Are parish priests up to the resurgence in confession? Some signs say no, in particular, the apparent inability of some priests to distinguish between the dynamics of sacramental confession and those of personal counseling. On a monthly basis, the former should take about five minutes, while the latter can easily run 20 or 30 minutes. Parish priests who, on a regular basis, are only getting to four or five people in an hour on Saturday afternoons (leaving a line of another dozen would-be penitents) need this explained.This is, I think, partly true, but only partly. On the one hand, my own experience verifies the worry that the line between confession and counseling is growing ever blurrier in the American confessional, and it's blurring on both sides of the line. It's blurring on the penitent's side because it can be tempting, I think, to give some "background information" when confessing, and indeed there are certain occasions where it is necessary to do so if your confession is to be valid. (To confess to a "sin against chastity", for example, will almost invariably elicit a clarificatory question from your confessor, since that is a rather broad and amorphous category.) It's blurring on the confessor's side because, the more detail one gets from one's penitent, the more one has to work with in giving "comfortable words" of "spiritual advice".
Ed Peters suggests that this blurring is not ideal, and he may be right about that, but on the other hand, the "five minute" confessions that he mentions seem to me to leave a lot to be desired. When I have lived in larger, urban areas, I have had to wait in lines at confession, and I have sometimes been amazed at how quickly they moved along. In one parish I attended in New Jersey the line often stretched all the way through the (very large) church and out the front door, but one found oneself at the confessional in about 20 minutes. Now, that church was rather cavernous, and sounds traveled easily, and as one got closer to the confessional one could actually hear the penitents whispering at the grate. One tries not to listen, of course, but the closer you get the harder that is. (It is a curious feature of human cognition that, whenever you hear words in your native language, it is impossible to not understand them. Try it sometime. You can try to shut out the sound, but once the sound enters your ear, you understand it.) All of which is just to say, look, it's not like I was eavesdropping or anything--mê genoito!--but I couldn't help but notice that some people just knelt at the screen, said the confiteor, got absolution, and were out the door before you could say "and to my paper-shredder."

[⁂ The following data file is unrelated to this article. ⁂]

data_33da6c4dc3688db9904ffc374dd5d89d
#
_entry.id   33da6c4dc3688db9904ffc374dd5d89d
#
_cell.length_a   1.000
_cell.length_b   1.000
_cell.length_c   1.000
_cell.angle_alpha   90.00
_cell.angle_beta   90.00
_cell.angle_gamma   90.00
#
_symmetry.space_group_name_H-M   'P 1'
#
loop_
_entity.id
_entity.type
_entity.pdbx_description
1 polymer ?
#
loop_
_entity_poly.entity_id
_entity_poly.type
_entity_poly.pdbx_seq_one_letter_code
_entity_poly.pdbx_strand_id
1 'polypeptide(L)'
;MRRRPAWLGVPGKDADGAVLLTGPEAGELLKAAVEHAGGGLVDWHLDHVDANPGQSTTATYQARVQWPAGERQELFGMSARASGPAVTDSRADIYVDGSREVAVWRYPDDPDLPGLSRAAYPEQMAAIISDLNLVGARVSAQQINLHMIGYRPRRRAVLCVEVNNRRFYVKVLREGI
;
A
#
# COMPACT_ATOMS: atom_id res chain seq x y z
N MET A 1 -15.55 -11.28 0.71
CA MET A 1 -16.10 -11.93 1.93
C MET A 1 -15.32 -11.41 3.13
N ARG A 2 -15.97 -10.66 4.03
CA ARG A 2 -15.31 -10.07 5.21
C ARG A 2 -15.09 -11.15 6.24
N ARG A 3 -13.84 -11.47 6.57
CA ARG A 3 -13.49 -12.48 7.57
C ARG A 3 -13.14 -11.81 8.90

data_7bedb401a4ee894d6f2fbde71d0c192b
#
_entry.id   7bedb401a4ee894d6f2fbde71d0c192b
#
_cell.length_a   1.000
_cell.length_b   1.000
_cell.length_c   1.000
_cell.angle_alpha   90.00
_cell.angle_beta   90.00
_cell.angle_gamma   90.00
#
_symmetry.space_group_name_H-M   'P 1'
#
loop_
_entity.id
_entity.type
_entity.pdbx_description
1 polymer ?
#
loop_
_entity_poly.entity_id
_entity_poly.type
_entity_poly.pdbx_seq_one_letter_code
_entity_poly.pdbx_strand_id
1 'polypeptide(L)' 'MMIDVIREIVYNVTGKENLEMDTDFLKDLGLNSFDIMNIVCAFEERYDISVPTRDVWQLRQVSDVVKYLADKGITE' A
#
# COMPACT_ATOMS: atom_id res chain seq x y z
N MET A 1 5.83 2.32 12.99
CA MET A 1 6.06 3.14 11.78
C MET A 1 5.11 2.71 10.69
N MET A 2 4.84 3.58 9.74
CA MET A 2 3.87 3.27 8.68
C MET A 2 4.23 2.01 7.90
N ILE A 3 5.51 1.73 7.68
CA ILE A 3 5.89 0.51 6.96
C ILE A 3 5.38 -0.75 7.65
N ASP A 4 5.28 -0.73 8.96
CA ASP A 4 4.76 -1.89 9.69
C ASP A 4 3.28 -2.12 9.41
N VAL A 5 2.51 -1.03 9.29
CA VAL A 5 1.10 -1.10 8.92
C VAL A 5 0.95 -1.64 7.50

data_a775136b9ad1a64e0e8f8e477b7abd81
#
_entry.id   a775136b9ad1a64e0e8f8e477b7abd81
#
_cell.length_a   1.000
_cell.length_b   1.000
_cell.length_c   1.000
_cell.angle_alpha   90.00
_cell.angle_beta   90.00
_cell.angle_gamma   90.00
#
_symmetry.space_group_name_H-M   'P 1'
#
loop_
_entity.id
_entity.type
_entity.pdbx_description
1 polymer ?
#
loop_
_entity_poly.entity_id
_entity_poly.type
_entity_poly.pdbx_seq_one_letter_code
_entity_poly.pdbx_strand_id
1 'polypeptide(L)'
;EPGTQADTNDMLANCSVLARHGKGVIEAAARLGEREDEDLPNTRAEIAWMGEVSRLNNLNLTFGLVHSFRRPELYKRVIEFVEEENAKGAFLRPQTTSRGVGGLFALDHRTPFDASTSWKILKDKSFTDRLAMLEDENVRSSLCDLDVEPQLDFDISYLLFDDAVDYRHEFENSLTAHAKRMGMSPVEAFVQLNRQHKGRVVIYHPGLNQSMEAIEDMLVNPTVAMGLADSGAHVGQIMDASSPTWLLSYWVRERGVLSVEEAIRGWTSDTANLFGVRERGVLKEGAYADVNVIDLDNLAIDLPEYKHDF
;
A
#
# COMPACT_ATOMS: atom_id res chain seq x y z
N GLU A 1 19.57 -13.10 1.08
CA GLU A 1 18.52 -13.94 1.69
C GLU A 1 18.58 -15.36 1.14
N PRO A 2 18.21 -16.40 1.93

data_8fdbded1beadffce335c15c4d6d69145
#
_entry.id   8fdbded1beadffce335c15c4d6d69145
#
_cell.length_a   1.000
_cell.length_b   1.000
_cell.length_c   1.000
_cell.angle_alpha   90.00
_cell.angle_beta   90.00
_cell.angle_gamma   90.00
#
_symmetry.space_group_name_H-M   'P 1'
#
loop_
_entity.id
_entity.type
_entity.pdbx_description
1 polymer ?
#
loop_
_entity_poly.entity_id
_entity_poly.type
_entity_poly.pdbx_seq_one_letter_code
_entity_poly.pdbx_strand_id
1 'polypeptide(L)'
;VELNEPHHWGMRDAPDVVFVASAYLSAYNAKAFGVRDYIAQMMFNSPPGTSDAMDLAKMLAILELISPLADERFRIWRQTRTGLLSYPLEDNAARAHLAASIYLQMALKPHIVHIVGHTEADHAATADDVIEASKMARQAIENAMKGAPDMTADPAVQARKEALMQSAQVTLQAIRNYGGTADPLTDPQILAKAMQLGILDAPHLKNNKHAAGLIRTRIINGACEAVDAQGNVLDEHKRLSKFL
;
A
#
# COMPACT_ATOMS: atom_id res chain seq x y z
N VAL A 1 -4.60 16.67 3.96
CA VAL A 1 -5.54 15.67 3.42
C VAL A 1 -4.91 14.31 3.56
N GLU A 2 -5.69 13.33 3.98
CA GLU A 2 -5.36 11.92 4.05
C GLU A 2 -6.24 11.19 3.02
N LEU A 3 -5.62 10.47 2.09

This scenario, in addition to presenting a rather good case for closed-door confessionals, illustrates the limitations of seeing confession, as some people appear to see receiving Holy Communion, as a mere rote activity that should be blazed through quam celerrime. I remember having a similar feeling about a Mass I used to attend that was said in accordance with the rubrics of 1963. Being the fan of Latin that I am, I tried following along in my missal and I noticed two things: first, whenever the priest was saying words loudly enough for the congregation to hear them, he was saying them so badly that he could not possibly be understood by anyone in the congregation, even those who were fluent in Latin. Indeed, I thought it quite possible that God himself had no idea what the poor fellow was trying to say. Second, it was manifest that during those parts when the priest is to pray the canon silently, he was not actually "praying" it at all, even in his own mind, because he was done too quickly. Maybe he thought he could substitute the words "et cetera" for the things he was to pray silently, and it would count as a semantic equivalent.
I think that, in general, when one tries to hurry things in this way one is at the greatest danger of falling into a rote activity that is bordering on the meaningless. Now, rote prayer need not be meaningless: when one prays the rosary, for example, it is not necessary to dwell lovingly on every clause of every prayer, for these prayers are particularly intended to be said by rote, so that the mind may contemplate the mysteries. But that sort of meditative recitation of rote prayer is quite different from what one is about at the confessional. When one is confessing one's sins, one ought to be quite careful to express, in words, precisely how one has turned away from God, and it does not seem to me to be possible to do that by mere rote recitation of either the confiteor or, indeed, a laundry list of generic sins. One needs to call to mind precisely how one has gone astray, making it explicit to one's confessor and thereby to God. In a sense this should be obvious: since God is omniscient, he already knows exactly how you have gone astray before you even think about going to confession; making it explicit is a Sacramental act, it is an act whereby we make manifest, in outward form, what is taking place inwardly. It is a sign, in other words, and signs that are not intentional do not signify (for example, if an ant crawling in the sand were to trace out a line that resembled Winston Churchill, we would not say that the ant had "drawn a picture" of Winston Churchill precisely because the ant is not capable of intending such a thing). So the words in the confession must not be rote or they will be meaningless (in that sort of a context).
It seems to me that a middle road is available here. A quick confession that contains enough background information to (a) disambiguate our sins and (b) explain to our confessor the nature of our remorse so that he may assess its relevance and adequacy. This sort of confession, it seems to me, will take longer than five minutes, even if done once a week. But it will require far better catechesis than folks seem to get out of their ordinary religious education.